EQ is a learned behavior from parents. Children watch how you act in your everyday life, how you respond to strong emotions, and acknowledge how aware of emotions you are.

Forbes mentions a study done by TalentSmart, which found that EQ is responsible for 58 percent of a leader’s performance in their job and 90 percent of top-performing leaders have higher EQs. Being attuned with our emotions may be difficult, but that is because we do not work on developing our EQs. Help your child develop their EQ and they will have a better chance at becoming an effective leader. Emotional intelligence is learned, and these behaviors can easily become habits. Learn more about EQ from the TalentSmart article.

Teach Your Child To Grow From Failure

Every single person, at some point in their life, will experience failure. Whether it is a test, a job interview, or working toward their dream, everyone will face this challenge and have to learn how to deal with it. Teaching your child that failure is okay, will allow them to understand that they can take risks. A leader must learn to take risks and understand the consequences that could come from them.

After your child has faced failure a few times, they will be able to better understand what risks are worth taking. This will help them in many different areas of their life—decision making, comparing risk versus reward, and perseverance.

Teach Perseverance

This is an important part of being a leader and it goes hand-in-hand with failure. Teaching your kids to keep trying and push their challenges and mistakes can help them work until they get it right, and when they finally achieve their goal, they will feel more accomplished and proud of themselves. Failing is only a chance to try something again in a different way, teach them that failure means nothing more than that and have them continue to push themselves and work until they figure it out.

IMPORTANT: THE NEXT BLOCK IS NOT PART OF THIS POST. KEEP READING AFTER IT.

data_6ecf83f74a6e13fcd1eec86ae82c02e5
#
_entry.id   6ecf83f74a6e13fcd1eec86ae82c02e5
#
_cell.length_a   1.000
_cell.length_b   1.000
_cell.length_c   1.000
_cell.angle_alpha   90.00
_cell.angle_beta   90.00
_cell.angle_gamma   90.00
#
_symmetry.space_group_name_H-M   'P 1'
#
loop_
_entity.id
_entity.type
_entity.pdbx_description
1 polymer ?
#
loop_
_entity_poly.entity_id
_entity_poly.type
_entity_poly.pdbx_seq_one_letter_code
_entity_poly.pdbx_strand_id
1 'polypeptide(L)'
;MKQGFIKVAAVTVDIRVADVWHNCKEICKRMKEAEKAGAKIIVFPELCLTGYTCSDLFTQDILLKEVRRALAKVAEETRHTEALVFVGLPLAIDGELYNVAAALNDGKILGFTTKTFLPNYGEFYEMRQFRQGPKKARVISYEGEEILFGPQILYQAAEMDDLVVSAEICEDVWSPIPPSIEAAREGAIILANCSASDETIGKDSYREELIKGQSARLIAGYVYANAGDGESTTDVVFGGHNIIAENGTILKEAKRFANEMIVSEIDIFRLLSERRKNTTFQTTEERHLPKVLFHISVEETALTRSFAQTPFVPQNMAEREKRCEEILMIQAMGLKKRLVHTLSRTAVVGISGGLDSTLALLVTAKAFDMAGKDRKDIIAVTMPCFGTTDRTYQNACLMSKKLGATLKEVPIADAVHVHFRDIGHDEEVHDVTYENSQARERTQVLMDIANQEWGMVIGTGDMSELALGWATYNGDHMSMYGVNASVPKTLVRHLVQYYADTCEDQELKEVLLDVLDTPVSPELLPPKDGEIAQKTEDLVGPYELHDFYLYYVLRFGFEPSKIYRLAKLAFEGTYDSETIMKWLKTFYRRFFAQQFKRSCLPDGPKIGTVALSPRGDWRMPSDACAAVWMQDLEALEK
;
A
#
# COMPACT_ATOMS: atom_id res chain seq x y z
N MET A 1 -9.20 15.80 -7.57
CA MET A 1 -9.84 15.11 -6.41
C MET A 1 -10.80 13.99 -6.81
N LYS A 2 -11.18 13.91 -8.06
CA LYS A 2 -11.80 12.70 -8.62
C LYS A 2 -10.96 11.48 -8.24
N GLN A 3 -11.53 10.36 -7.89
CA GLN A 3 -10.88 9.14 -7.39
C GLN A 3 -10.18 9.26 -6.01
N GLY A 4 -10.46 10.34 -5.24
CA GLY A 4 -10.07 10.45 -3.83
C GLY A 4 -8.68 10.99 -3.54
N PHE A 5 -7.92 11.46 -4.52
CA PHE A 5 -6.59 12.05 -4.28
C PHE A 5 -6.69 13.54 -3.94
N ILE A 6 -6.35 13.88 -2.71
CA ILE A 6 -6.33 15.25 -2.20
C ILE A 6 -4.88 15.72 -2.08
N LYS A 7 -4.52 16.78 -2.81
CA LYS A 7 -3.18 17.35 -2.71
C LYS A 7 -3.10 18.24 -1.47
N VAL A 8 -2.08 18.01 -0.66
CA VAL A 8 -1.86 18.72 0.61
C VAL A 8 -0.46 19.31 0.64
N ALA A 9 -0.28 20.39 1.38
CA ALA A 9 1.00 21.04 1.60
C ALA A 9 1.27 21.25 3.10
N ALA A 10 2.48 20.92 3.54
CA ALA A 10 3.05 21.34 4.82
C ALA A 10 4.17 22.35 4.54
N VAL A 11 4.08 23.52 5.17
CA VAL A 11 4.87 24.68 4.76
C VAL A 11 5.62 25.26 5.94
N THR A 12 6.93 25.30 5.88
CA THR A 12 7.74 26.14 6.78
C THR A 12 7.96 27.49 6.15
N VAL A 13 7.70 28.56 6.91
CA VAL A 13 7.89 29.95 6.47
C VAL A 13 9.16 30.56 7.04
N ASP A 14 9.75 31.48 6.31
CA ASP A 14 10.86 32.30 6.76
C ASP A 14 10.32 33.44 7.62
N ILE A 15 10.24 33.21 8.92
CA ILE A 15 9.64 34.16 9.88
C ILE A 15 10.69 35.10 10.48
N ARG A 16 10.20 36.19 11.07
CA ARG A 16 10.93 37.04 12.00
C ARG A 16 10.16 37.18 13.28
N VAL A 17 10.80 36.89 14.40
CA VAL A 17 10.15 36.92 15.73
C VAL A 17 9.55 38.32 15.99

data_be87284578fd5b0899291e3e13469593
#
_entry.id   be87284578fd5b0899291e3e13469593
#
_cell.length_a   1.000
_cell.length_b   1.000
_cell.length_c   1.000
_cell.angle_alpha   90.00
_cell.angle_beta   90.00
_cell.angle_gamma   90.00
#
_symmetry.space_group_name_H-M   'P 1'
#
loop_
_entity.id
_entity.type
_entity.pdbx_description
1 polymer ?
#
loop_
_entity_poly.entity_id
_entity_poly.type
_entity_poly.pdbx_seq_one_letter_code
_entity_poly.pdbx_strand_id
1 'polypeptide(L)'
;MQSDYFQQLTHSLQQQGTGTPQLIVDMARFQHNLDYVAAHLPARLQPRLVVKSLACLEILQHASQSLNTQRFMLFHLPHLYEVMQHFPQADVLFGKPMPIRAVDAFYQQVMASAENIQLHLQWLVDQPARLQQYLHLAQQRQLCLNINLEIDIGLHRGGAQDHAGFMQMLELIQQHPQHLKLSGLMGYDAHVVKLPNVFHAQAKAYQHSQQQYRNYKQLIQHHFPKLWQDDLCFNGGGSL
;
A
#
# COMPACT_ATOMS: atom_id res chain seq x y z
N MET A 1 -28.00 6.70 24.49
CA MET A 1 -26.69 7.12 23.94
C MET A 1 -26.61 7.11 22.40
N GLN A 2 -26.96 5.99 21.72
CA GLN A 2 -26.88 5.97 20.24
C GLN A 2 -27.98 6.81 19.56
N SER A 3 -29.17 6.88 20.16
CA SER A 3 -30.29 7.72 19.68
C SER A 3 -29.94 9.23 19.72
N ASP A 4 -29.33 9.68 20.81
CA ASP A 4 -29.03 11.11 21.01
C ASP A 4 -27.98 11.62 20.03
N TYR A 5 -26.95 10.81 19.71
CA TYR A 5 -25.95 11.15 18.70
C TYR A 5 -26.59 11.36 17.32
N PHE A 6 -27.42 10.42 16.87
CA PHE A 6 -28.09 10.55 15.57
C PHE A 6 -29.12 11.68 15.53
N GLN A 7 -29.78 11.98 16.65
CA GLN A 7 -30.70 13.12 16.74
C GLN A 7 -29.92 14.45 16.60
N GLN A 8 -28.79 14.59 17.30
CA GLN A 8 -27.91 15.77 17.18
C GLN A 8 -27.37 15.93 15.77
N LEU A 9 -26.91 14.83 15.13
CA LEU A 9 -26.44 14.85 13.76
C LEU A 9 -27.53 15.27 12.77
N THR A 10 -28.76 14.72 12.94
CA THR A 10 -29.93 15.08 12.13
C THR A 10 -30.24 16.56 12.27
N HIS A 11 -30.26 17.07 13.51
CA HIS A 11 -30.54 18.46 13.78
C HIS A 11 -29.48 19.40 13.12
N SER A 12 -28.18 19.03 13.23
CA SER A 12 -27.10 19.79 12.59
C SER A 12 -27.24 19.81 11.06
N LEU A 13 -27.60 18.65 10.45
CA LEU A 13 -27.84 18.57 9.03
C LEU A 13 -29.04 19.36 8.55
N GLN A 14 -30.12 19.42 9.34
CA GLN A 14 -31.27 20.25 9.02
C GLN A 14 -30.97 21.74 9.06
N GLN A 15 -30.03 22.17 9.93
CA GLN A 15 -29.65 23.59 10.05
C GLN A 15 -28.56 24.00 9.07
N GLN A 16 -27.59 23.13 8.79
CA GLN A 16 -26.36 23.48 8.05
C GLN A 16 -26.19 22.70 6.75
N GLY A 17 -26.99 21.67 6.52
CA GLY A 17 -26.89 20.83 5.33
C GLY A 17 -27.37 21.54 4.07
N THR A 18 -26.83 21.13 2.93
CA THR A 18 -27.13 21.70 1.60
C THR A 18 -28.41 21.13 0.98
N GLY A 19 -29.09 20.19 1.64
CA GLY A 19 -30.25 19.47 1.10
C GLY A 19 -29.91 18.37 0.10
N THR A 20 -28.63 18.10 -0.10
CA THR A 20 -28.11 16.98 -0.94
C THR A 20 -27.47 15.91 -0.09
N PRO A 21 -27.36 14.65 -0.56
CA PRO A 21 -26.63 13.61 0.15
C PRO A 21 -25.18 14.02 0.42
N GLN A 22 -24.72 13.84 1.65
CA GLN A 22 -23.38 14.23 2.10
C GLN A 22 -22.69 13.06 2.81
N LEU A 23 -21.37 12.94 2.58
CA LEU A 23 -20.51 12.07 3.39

Communication Is Key

Remember that all good leaders are great at communicating. Teach your children how to communicate with everyone, from adults to their peers. Emphasize what good communication looks like compared to bad. Don’t talk for them, allow your children to order their own food, ask adults questions, and communicate with you effectively rather than yelling or throwing a tantrum.

Good communication is not only a good leadership skill, but a life skill that your kids will carry with them throughout their entire lives. Teaching good communication can help them in more ways than one, which is why it is so important to teach them from a young age.

Work On Decision Making

Dealing with failure, working towards a goal, and learning how to act in response to our emotion, all go along with learning how to make good decision. Teaching your child to make good decisions and how to do so can help them greatly in life. They will learn to think about the outcome, why this decision is important, and how it will affect their lives. This is an important quality for a leader to have, and the sooner your child learns the value of good decision making, the easier their life will be.

Let Them Do Their Own Thing

If your child is working on a project, attempting to learn something, or working on an activity, let them work alone. If they struggle, take a step back and let them work their the problem by themselves. Allow them to do things on their own, make their own decisions, and work through their failures. This will teach them not to always rely on receiving help. They will learn to work through their own issues and get the satisfaction of figuring it out on their own. This is a great way to help your children build more confidence, become more independent, and realize the importance of hard work and perseverance.

There are many things you can do to help your children develop leadership skills, this list in only highlighting a few of the most important things that make up a leader. Even if your child does end up being more of a follower, they will benefit greatly from these lessons you taught them.